Quill and Quire


« Back to
Book Reviews

Bone Dance

by Martha Brooks

This novel beautifully captures the drift and dance of two teenagers whose lives are embraced by spirits of the dead. Alexandra Sinclair lives in Lethbridge, Alberta with her single mom. (Her father abandoned them when she was born.) She’s struggling to get on with life without her beloved and majestic Grandpa. Miles away, in the Manitoba plains, 18-year-old Lonny lives alone with his tender stepfather (Pop). Both he and Pop have spent years wrestling unsuccessfully with the loss of Lonny’s mother. Though they don’t meet until halfway through the book, Lonny’s and Alexandra’s lives mirror each other’s. Both enjoy a loving if unconventional family. Both are sympathetic, sensitive, and likeably flawed. And both are haunted.

The bones of the story are simple. Pop is forced to sell off a sacred piece of ancestral land to Earl Sinclair, a drifter, a drunk, and Alexandra’s long-lost father. Lonny resents this bitterly, causing him to do something that only adds to his ever-escalating sense of guilt. When Earl dies, he bequeaths his property to his daughter and this mystical land binds Alexandra and Lonny in dreams until they finally meet. Their attraction is immediate and palpable. Alex watches as Lonny “backed up the truck with a careless grace that took her breath away.” Teenage girls everywhere will recognize that spare and perfect image.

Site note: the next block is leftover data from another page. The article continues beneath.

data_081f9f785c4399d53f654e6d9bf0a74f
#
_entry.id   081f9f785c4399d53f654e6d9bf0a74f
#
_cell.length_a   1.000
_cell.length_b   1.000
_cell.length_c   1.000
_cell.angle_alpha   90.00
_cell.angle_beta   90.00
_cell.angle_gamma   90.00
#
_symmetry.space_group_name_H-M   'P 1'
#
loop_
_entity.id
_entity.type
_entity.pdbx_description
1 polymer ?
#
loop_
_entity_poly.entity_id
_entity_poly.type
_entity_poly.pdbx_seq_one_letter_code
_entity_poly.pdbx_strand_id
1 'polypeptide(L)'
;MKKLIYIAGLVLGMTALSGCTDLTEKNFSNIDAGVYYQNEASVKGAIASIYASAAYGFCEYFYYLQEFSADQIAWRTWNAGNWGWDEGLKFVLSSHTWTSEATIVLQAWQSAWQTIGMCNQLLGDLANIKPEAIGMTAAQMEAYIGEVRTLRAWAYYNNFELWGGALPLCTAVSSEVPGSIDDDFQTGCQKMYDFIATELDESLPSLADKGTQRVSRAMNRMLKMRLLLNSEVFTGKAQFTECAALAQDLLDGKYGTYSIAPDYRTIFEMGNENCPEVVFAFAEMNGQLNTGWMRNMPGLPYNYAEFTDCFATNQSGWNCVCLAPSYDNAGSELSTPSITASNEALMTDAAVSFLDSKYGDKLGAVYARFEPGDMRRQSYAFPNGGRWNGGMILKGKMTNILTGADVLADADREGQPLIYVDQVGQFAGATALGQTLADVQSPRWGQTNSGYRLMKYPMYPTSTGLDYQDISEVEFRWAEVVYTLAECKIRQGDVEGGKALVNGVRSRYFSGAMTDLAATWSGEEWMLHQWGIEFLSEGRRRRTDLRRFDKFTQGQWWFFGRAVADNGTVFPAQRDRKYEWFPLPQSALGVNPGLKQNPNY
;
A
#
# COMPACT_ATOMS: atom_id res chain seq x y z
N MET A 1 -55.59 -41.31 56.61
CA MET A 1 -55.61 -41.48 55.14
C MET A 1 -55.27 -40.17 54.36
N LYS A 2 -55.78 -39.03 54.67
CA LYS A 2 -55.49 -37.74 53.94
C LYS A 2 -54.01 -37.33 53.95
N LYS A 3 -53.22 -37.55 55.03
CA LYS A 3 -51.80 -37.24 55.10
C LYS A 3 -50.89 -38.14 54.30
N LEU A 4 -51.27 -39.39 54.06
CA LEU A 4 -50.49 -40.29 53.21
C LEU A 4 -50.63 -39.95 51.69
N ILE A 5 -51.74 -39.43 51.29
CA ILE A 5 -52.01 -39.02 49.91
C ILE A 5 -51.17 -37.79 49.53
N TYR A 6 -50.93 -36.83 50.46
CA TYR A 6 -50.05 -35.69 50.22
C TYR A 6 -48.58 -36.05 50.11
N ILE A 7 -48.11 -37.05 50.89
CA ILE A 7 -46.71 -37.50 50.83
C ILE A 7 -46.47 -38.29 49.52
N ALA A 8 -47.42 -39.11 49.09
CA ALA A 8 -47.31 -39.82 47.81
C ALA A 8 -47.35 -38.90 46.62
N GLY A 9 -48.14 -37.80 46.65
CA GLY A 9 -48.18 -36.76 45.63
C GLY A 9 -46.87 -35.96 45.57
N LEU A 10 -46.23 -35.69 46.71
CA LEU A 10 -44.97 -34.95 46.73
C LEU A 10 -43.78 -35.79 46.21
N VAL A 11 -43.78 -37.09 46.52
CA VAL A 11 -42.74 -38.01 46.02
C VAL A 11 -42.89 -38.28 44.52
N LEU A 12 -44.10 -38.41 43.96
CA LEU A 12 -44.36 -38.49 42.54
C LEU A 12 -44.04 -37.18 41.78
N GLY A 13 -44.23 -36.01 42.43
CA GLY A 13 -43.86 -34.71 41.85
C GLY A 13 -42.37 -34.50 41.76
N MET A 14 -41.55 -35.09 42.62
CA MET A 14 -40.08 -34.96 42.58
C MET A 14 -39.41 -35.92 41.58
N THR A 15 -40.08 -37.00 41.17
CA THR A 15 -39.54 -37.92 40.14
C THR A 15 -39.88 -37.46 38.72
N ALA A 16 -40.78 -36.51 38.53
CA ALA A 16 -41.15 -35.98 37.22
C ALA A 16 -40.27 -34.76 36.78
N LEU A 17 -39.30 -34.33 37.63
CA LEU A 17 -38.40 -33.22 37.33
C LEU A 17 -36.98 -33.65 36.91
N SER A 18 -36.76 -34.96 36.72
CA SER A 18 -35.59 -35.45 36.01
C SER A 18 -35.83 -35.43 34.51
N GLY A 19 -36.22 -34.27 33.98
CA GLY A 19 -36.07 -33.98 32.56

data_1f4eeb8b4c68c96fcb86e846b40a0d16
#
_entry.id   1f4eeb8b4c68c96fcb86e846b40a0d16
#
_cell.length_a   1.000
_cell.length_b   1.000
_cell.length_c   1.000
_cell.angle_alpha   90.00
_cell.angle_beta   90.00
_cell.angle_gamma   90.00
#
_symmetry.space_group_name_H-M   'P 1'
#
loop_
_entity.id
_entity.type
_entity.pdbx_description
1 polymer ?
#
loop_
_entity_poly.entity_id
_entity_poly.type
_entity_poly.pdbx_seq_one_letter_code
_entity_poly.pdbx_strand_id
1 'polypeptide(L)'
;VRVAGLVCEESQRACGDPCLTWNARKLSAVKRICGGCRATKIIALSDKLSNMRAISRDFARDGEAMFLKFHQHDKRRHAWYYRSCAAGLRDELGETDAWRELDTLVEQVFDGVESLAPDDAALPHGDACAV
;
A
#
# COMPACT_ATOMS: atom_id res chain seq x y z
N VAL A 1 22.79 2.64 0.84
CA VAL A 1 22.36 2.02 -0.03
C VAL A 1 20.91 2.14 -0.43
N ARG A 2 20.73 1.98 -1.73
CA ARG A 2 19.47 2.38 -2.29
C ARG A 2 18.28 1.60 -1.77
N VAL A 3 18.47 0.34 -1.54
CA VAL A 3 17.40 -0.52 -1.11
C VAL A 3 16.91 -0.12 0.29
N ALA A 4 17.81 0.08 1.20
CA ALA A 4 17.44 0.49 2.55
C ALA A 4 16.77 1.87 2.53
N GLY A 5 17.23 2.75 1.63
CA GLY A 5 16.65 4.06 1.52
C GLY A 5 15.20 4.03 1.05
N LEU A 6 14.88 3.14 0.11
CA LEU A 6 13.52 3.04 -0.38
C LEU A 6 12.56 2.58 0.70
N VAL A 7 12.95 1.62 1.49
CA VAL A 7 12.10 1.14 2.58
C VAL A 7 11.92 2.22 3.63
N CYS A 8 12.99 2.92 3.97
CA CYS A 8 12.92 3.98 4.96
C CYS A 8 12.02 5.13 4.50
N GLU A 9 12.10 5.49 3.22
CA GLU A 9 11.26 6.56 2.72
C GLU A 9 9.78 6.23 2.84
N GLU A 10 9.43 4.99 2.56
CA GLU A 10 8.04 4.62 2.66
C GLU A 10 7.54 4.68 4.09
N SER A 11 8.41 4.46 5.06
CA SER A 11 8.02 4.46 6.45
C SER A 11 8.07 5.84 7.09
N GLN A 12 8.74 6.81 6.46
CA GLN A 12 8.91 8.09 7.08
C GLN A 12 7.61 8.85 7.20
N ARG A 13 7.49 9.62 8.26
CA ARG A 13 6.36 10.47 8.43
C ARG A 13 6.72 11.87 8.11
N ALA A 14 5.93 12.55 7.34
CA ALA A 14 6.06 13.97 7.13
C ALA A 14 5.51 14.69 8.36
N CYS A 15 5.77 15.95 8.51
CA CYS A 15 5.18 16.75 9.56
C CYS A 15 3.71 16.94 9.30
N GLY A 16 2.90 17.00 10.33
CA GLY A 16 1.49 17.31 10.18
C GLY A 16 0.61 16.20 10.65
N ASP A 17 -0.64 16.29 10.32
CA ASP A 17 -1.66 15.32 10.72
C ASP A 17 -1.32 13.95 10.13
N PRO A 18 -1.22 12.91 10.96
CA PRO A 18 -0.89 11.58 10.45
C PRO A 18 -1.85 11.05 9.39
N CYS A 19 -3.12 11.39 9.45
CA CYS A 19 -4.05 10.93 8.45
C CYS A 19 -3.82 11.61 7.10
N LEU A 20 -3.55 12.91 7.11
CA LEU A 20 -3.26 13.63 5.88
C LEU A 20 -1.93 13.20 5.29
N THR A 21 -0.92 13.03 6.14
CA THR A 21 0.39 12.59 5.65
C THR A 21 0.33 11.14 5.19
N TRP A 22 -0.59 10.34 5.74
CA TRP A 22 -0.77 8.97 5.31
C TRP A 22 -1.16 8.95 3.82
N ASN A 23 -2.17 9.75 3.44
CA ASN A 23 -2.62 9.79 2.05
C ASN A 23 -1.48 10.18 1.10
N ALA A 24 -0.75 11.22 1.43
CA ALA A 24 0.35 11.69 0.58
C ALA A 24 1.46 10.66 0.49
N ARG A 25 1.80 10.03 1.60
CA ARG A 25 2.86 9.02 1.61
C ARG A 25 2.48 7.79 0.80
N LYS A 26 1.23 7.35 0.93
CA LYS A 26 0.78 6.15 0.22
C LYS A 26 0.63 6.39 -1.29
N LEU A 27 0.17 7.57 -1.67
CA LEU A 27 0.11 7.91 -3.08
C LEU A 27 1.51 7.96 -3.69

Martha Brooks is an award-winning author and playwright. She’s also a jazz singer, which may explain the enticing syncopated rhythms of so much of her work. Brooks leaves space between her images for the readers to insert themselves – and what images! Never self-indulgent, her poetic narrative is incisive and revealing, a fresh way of seeing and saying. We inhale the prairie’s sage and incessant winds even if we’ve never left the suburbs. Having so much of the novel devoted to dream sequences would be problematic in a writer less skilled. In Brooks’s hands the dreams unveil Lonny’s torment, Alex’s sadness, two kids adrift in the harm done by silence. They also reveal the way out, for although this book deals with love and loss, it’s mainly about healing and hope. Read it and weep, but read it.